The word “hack” gets used a lot these days and appears to have a few meanings. Every day in the news another organization announces they were hacked. A friend’s twitter account is hacked. Government systems are breached. What does it mean to be hacked?
When used in terms of computer security, “Hack” means to gain unauthorized access to secure systems. There are a variety of methods used. Emails full of malicious links are sent. Bogus webpages are pushed to the top of search results for you to find and click on. Social engineering is used to gather sensitive data from you or your team, which is then used to break into your systems. Anything facing the Internet is actively probed for a way in, much like a burglar tries your doors and windows to see if they can jimmy something open. Passwords are guessed, or maybe the latest application exploit is used to get inside. These are just a few examples.
“White Hat” is the term applied to someone who hacks into systems in order to increase security, not for nefarious purposes. They report the problem to the website or application owner, letting them know of the vulnerability and possibly how to fix it. Sometimes it is done for pay via “Bug Bounties”. Other times it is simply to build awareness and form a more secure Internet.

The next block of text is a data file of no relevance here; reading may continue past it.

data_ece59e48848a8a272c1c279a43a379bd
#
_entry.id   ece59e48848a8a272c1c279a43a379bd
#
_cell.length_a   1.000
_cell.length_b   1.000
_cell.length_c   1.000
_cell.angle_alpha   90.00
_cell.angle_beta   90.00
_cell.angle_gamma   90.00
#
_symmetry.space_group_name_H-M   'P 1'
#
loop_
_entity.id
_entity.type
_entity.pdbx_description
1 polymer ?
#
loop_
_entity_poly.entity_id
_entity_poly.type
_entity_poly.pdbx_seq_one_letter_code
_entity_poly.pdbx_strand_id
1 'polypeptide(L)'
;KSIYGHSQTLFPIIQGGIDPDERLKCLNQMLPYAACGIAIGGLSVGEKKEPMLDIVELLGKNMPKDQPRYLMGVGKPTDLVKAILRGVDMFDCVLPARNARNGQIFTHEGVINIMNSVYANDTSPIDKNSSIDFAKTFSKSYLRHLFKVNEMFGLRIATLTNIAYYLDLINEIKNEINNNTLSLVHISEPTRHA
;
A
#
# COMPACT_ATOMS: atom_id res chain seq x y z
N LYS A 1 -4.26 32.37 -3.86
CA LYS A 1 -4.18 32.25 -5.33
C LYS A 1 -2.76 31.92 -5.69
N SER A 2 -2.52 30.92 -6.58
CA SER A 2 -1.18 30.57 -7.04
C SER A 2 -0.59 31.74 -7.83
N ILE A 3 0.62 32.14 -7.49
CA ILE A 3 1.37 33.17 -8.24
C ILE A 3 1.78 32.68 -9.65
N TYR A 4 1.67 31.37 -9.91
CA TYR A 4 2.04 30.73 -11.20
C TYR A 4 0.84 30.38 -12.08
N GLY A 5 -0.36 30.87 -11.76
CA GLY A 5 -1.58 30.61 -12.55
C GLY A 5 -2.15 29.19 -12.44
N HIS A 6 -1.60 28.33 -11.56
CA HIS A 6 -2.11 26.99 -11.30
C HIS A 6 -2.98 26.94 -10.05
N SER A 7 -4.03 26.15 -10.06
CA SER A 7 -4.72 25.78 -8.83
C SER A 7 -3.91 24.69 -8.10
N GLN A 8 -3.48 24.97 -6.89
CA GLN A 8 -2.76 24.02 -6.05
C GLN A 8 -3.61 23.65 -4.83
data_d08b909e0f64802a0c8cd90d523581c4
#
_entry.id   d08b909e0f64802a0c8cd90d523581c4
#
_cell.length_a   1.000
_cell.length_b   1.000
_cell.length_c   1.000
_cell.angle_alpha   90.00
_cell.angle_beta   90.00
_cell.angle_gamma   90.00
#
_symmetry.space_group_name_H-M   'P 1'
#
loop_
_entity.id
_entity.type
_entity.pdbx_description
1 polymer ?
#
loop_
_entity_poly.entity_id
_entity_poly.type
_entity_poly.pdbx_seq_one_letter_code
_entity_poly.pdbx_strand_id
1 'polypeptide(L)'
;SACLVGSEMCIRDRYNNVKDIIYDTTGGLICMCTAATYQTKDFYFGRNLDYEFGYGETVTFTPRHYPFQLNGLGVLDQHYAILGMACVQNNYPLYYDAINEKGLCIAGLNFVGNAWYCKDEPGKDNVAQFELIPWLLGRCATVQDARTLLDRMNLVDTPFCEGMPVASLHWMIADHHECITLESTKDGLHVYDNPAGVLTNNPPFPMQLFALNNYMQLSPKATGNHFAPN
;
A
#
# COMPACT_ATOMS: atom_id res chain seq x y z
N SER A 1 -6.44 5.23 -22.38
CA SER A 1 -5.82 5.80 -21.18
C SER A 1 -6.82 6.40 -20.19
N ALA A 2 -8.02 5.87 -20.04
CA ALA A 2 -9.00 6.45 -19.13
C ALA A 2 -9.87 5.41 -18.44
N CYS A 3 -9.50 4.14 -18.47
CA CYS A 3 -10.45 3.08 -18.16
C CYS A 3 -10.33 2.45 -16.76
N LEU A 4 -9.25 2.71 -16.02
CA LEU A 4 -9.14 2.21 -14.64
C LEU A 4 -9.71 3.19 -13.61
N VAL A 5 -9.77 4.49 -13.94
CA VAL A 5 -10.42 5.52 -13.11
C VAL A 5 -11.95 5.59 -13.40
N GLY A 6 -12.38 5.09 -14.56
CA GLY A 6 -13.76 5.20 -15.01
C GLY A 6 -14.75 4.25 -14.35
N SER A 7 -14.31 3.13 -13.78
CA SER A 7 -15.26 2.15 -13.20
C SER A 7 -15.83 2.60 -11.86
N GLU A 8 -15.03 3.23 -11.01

“Black Hat” is the opposite, and is what most people associate with “hacker”. The Black Hat hacks into systems for malicious reasons. They do it for money. Turning hacked devices into botnets. Ransoming stolen data back to the hacked company, selling it on the dark web (black market), or Hack-for-Hire. They do it for political purposes. Others do it “just to watch the world burn.“ Black Hats result in victims with a pile of problems.
Hacks have a heavy impact. Sensitive information is stolen, known as a “Data Breach”. Other accounts are compromised. Devices are turned into DDoS nodes, spammers, attack relays, and more. Performance slows to a crawl. Bandwidth is crippled by the vast amount of illegal traffic flooding through the device. Every contact found is spammed with further hack attempts. Webpages are defaced. Your domain winds up being blacklisted for abuse. Everyone involved has to worry about identity theft. Your reputation is directly impacted. Instead of concentrating on sales and growth, staff members are focused on damage control.
Being aware of the dangers is the first step towards protection from both being hacked, and from having to deal with the fallout if it does happen. There are preventative steps that can be taken for better protection. Contact one of our representatives to discuss how we can help protect your resources now and in the future.